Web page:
Report: Catholic Theological Society has betrayed the very purpose responsible Catholic theology exists to serve.

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Judas betraying Jesus Christ

“As one of our members put it, the CTSA is a group of liberal theologians and ‘this permeates virtually everything … because the CTSA does not aspire to be a partisan group, both attitudes and practices will have to shift if the CTSA is to become the place where all perspectives within Catholic theology in North America are welcome,” the report continued.

Dr. Anthony Lilles, who teaches spiritual theology at St. John Vianney Seminary in Denver, Colo., commented to CNA Oct. 22 that he is “both saddened and encouraged by the report.”

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Editor’s note: This is no great surprise. Just another scandal in the church! Now let’s take another very close look at what’s being taught in all the Catholic seminaries.

“New Morality” at the root of the priestly abuse crisis?

A big step in the propagandizing of the ‘new morality’ was marked by the appearance in June, 1977, of the book Human Sexuality, published under the auspices of the Catholic Theological Society of America. This book has the form of a ‘report’ to the CTSA, but its contents are intended for maximum diffusion among Catholics, as is obvious both from the manner of publication and from the admission in the Forward to the book that it is aimed “at a wider public of interested persons.”

The revolutionary character of this report is obvious from the affirmations it embodies, such as the following:

a) that no physical expression of sexuality is in itself “morally wrong or perverse” (H.S., p. 110); consequently:
b) that even those sexual practices which people have up to now considered deviant do not clearly produce evil consequences either for the individual or for society (H.S., p. 77);
c) that the use of contraceptives is “wholesome and moral” whenever it helps couples to build “a community of love” for one another (H.S., p. 127);
d) that deliberate masturbation (even after unresisted indulgence in erotic imagery) is never a serious sin and can be an act of virtue (H.S., pp. 220, 227);
e) that fornication and adultery are in themselves morally good experiences (H.S., pp. 154-158, 178-179);
f) that ‘living together,’ ‘swinging,’ and communal sex are not morally unacceptable (H.S., pp. 151-152);
g) that Jesus was indeed opposed to the exploitation of women by men, but He did not prohibit self-liberating, other-enriching forms of prostitution, fornication, or adultery, joyously performed, as long as there was genuine concern for possible third parties involved (H.S., pp. 20-22, 30-31, 96);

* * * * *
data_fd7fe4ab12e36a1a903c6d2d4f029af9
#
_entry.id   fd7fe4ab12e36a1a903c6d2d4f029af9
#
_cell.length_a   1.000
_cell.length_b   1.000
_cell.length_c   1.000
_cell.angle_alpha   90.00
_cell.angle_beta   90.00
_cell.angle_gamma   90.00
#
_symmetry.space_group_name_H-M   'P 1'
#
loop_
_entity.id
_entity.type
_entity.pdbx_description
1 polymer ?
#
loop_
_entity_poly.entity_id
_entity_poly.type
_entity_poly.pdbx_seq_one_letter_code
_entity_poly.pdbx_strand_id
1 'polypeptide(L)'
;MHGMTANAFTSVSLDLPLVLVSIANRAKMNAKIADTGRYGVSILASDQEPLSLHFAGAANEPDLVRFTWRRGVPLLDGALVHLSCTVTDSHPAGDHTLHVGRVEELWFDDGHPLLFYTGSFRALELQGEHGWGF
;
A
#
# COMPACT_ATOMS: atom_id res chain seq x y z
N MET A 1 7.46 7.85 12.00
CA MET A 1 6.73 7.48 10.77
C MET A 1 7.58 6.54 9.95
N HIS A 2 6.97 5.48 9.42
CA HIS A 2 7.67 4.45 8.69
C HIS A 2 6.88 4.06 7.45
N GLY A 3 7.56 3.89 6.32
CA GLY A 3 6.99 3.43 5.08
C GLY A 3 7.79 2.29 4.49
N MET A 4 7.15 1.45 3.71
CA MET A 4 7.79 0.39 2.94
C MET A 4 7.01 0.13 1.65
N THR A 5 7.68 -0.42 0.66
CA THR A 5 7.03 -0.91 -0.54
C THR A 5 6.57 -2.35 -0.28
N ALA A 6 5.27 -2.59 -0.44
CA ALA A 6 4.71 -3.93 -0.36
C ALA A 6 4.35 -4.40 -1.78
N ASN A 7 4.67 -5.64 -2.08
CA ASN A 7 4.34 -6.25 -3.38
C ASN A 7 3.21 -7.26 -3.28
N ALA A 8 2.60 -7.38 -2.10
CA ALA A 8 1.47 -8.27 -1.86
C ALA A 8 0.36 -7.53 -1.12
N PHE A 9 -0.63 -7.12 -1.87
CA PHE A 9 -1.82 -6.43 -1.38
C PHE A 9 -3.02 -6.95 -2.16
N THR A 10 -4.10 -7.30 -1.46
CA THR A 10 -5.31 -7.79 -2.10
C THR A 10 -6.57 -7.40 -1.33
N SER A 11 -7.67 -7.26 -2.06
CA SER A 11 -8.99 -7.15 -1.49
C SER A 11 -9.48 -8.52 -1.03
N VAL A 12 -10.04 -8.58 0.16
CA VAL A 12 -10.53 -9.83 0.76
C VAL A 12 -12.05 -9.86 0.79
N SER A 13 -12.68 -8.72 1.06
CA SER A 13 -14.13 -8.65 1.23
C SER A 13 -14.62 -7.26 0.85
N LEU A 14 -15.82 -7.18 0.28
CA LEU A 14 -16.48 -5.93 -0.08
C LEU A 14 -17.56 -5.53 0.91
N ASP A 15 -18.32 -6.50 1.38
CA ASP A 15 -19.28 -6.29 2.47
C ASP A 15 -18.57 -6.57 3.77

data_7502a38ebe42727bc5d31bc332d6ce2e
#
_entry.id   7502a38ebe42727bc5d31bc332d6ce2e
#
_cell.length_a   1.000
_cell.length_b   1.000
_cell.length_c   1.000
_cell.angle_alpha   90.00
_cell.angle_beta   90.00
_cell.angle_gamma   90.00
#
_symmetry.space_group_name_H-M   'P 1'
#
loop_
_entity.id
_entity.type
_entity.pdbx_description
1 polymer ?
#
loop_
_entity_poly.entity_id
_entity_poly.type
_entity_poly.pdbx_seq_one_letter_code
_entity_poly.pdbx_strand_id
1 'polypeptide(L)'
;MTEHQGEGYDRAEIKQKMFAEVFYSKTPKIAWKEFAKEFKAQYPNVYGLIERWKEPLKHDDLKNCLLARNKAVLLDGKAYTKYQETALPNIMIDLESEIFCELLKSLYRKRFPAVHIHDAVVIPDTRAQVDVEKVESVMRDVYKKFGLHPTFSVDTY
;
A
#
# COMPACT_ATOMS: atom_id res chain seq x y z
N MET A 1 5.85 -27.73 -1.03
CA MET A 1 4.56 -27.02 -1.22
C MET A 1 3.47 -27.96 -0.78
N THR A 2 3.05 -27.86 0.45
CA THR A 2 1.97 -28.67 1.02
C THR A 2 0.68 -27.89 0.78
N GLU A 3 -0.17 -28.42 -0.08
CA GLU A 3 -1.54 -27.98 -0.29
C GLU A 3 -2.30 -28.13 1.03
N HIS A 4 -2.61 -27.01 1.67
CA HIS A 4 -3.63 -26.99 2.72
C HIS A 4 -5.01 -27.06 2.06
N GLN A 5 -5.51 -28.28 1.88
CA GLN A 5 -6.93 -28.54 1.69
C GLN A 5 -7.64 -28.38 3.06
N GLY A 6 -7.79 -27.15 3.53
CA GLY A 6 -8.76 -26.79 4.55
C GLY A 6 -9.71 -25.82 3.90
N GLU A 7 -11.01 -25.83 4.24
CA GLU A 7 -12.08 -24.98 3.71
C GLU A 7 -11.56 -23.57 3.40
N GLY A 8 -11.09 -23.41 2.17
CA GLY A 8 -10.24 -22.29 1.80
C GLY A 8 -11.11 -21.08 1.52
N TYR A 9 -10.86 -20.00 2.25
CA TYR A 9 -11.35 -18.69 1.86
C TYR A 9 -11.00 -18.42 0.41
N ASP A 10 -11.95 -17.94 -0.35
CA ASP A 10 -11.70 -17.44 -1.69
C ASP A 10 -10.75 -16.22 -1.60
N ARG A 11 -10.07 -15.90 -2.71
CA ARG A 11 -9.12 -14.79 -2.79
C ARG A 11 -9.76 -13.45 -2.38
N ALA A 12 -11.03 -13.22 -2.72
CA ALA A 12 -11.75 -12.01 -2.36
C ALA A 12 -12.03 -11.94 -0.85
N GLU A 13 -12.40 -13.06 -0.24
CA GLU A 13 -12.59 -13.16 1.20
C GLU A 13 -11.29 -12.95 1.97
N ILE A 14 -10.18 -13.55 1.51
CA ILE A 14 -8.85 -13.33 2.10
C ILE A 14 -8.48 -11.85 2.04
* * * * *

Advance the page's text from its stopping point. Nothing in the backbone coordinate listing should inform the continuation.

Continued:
h) that homosexuals have a moral right to homosexual activity and to homosexual self-expression in the eyes of civil society (H.S., pp. l98, 214);
i) that it is both harmful and unprofessional to ‘moralize’ with children who have the habit of sexual intercourse with animals (H.S., pp. 229-230);
j) that fetishism and transvestism are a physiological and therefore not a moral problem (H.S., pp. 230-231);
k) that the only presently effective treatment for transsexualism is a sex-change operation coupled with hormone treatments and supportive counseling (H.S., p. 233);
1) that even hard-core pornography is not immoral for adults except to the extent that it may exploit persons by reducing them to objects to be used (H.S., pp. 235-237);
m) that obscene words formerly not used in decent conversation are now just part of the common vocabulary (H.S., p. 235).

Human Sexuality is a kind of Kinsey Report for Catholics; its aim is the overturning of traditional Catholic morality. The authors of the Report reduce all human experience to sexual experience, which is seen as the highest goal of human existence. “It is in the genital union,” says the Report, “that the intertwining of subjectivities, of human existences, has the potential for fullest realization…. The possibility of shared existence, indeed of intimacy and union, emerges on the horizon of movement toward the other. There is a call, an invitation that goes forth from bodily existence to bodily existence. It colors every transaction between the sexes, adding interest and delight, promising mystery and disclosure and delivery from loneliness. At one and the same time it realizes the self and enriches the other…. Procreation is one form of this call to creativity but by no means is it the only reason for sexual expression…. Sexuality is the creator’s ingenious way of calling people constantly out of themselves into relationship with others” (H.S., p. 85).

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